Miami, Florida Officials: Don't Swim, Fish After 720,000 Gallons of Sewage Spills Into Water

The Miami-Dade Water and Sewer Department issued a "precautionary advisory" on Monday warning against swimming, fishing or boating in part of Northeast Miami-Dade after a malfunction at a pump station released thousands of gallons of sewage.

The county agency said that 720,000 gallons of wastewater were released into a storm drain after "a mechanical failure at a pump station." The advisory warned residents not to swim, fish or boat in the affected area.

Sewage Spill Location, Map

Sewage Map
An advisory on Monday revealed that 720,000 gallons of wastewater were released in Miami-Dade county. Residents were advised against swimming or fishing while water undergoes testing. Google Maps

The advisory covered the area bounded by Northeast 163rd Street in the north; Haulover Inlet, including Haulover Beach, to the south; the Intracoastal Waterway to the east; and mainland Miami-Dade to the west, the Miami Herald reported. It also included beaches in Bal Harbour and Oleta River State Park.

Warning signs were posted in the affected areas, according to WPLG.

The water, which will be subject to testing by the Florida Department of Health in Miami-Dade and the Department of Regulatory and Economic Resources, will have to stay clean for two consecutive days before the advisory is lifted.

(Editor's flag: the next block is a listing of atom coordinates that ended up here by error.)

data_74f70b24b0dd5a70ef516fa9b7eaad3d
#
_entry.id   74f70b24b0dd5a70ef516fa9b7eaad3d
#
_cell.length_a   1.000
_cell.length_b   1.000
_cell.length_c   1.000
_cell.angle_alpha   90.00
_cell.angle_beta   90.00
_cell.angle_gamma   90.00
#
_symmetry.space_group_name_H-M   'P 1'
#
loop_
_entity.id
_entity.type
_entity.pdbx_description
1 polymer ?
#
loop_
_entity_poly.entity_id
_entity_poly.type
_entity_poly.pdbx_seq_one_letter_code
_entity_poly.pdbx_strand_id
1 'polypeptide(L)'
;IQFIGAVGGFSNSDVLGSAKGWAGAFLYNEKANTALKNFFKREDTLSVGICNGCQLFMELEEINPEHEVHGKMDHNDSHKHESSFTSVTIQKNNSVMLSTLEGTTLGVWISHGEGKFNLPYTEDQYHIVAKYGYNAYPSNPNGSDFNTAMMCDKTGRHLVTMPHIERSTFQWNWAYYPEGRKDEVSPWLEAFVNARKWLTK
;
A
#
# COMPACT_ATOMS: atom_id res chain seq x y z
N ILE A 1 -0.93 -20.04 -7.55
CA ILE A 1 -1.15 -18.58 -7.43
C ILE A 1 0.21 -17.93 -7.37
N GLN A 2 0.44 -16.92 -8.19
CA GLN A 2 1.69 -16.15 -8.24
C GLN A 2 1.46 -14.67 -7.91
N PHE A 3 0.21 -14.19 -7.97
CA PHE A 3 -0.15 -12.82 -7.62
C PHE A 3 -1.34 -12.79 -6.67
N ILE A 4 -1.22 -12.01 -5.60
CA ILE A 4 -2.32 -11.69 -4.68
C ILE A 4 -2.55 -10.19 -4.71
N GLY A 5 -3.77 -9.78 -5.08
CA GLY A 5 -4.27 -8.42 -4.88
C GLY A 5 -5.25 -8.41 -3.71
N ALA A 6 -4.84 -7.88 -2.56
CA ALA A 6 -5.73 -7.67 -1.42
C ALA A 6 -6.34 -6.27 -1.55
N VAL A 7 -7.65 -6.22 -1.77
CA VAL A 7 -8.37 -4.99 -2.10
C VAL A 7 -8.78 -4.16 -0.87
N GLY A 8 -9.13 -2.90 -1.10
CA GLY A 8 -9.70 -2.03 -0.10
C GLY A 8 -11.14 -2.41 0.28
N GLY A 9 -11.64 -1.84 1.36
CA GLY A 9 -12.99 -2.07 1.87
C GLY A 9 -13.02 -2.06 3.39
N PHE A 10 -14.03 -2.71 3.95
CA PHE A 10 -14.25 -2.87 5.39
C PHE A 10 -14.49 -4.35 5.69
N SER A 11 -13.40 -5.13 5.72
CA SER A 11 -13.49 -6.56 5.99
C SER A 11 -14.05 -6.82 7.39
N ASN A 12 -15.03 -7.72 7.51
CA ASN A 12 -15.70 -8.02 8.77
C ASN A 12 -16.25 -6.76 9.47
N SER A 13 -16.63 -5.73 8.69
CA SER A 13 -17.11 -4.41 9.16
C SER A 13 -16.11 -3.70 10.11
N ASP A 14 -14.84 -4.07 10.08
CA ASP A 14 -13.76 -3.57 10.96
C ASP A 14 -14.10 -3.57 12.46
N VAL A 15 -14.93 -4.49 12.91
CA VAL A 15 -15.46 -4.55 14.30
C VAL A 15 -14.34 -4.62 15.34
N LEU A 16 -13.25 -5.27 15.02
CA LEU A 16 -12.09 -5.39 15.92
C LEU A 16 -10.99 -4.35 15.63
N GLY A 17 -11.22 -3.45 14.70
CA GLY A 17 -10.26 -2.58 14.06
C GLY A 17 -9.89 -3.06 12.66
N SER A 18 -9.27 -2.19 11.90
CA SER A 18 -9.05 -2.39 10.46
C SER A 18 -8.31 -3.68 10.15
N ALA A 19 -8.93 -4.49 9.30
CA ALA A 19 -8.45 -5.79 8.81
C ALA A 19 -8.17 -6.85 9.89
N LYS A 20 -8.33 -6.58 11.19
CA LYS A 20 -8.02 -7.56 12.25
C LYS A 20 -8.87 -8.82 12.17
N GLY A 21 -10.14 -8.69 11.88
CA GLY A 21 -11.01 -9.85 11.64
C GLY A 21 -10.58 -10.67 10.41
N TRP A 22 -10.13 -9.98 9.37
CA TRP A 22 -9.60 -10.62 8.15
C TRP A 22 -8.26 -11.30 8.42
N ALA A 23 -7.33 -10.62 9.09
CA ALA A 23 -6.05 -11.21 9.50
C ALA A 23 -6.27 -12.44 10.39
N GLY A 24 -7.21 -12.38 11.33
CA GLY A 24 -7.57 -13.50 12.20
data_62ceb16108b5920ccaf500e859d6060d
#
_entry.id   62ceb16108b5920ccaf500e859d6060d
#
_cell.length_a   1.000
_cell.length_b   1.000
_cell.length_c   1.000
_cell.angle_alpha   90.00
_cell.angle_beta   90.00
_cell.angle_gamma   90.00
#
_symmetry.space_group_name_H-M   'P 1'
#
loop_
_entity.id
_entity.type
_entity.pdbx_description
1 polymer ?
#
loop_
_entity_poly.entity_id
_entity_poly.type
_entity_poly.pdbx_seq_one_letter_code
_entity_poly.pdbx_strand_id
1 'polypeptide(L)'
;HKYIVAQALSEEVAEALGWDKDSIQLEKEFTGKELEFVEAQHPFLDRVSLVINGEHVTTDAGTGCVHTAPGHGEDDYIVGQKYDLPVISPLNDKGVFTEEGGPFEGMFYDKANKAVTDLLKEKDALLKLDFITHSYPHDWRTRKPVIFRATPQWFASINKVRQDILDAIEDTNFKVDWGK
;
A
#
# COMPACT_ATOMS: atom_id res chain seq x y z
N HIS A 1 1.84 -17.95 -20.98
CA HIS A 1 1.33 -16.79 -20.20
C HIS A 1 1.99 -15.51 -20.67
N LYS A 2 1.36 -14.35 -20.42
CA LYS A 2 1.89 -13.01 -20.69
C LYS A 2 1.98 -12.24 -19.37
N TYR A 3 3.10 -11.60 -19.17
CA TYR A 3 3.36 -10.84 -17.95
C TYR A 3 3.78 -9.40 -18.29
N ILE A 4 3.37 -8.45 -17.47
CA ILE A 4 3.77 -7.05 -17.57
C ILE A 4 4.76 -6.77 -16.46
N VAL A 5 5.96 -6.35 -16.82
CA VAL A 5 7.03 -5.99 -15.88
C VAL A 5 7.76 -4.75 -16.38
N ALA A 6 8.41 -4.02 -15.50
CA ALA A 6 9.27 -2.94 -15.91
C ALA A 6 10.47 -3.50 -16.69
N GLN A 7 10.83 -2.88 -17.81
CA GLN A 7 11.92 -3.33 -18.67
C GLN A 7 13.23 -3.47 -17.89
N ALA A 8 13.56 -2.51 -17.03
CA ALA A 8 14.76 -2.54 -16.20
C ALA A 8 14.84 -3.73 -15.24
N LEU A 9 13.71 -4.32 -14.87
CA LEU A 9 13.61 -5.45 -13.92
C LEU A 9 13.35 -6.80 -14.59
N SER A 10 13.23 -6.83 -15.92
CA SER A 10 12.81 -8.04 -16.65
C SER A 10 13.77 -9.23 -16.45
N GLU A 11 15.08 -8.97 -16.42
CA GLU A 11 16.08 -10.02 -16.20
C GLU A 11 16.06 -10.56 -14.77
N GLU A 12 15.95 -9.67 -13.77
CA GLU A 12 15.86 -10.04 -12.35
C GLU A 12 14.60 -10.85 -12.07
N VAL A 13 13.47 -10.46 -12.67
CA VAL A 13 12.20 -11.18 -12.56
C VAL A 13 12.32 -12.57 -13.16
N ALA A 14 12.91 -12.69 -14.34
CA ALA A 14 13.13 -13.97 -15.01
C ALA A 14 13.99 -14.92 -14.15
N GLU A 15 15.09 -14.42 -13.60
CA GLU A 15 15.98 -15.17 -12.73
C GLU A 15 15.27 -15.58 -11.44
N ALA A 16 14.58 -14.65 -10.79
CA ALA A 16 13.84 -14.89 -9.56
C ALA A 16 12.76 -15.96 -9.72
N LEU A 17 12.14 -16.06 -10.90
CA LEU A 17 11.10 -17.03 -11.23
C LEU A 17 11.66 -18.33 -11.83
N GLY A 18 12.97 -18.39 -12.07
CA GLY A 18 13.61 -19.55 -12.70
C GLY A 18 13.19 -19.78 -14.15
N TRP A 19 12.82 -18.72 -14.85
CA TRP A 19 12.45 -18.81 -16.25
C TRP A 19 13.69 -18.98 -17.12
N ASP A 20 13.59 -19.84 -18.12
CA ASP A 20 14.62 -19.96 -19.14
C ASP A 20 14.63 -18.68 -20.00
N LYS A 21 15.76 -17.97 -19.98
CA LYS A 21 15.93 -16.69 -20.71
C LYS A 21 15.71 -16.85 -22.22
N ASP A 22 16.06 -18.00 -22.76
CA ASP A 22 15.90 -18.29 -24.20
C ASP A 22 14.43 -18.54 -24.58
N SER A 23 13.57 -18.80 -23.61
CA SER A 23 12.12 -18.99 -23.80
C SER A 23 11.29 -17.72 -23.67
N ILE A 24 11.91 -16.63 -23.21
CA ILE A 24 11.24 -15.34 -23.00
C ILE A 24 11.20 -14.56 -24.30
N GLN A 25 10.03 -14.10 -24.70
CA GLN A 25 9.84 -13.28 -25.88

In January, sewage releases affected two other states.

An estimated 30,000 gallons of partially treated wastewater were released into the North Umpqua River in Oregon on January 21. Wastewater manager Steve Miles told KVAL that operators at the Glide-Idleyld Sanitary District discovered the spill and repaired the equipment malfunction within an hour.

A sewage release from a manhole prompted officials to close the coastline from south of the Coast Guard Pier to Fisherman's Wharf in Monterey, California, on January 29. A blockage at a main sewer line led to the sewage overflow from the manhole, the Monterery Herald reported.

County officials were unsure what caused the blockage but said that an estimated 1,500 gallons of sewage were released. Consumer Health Protection Services for Monterey County supervisor Marni Flagg told the Monterey Herald that the water "dilutes itself out rather quickly most of the time," and that a water sample would confirm "that it's not puddling right there by the outfall."

In 2018, 2.8 million gallons of sewage spilled into Monterey Bay from Monterey One Water's wastewater treatment plant in California.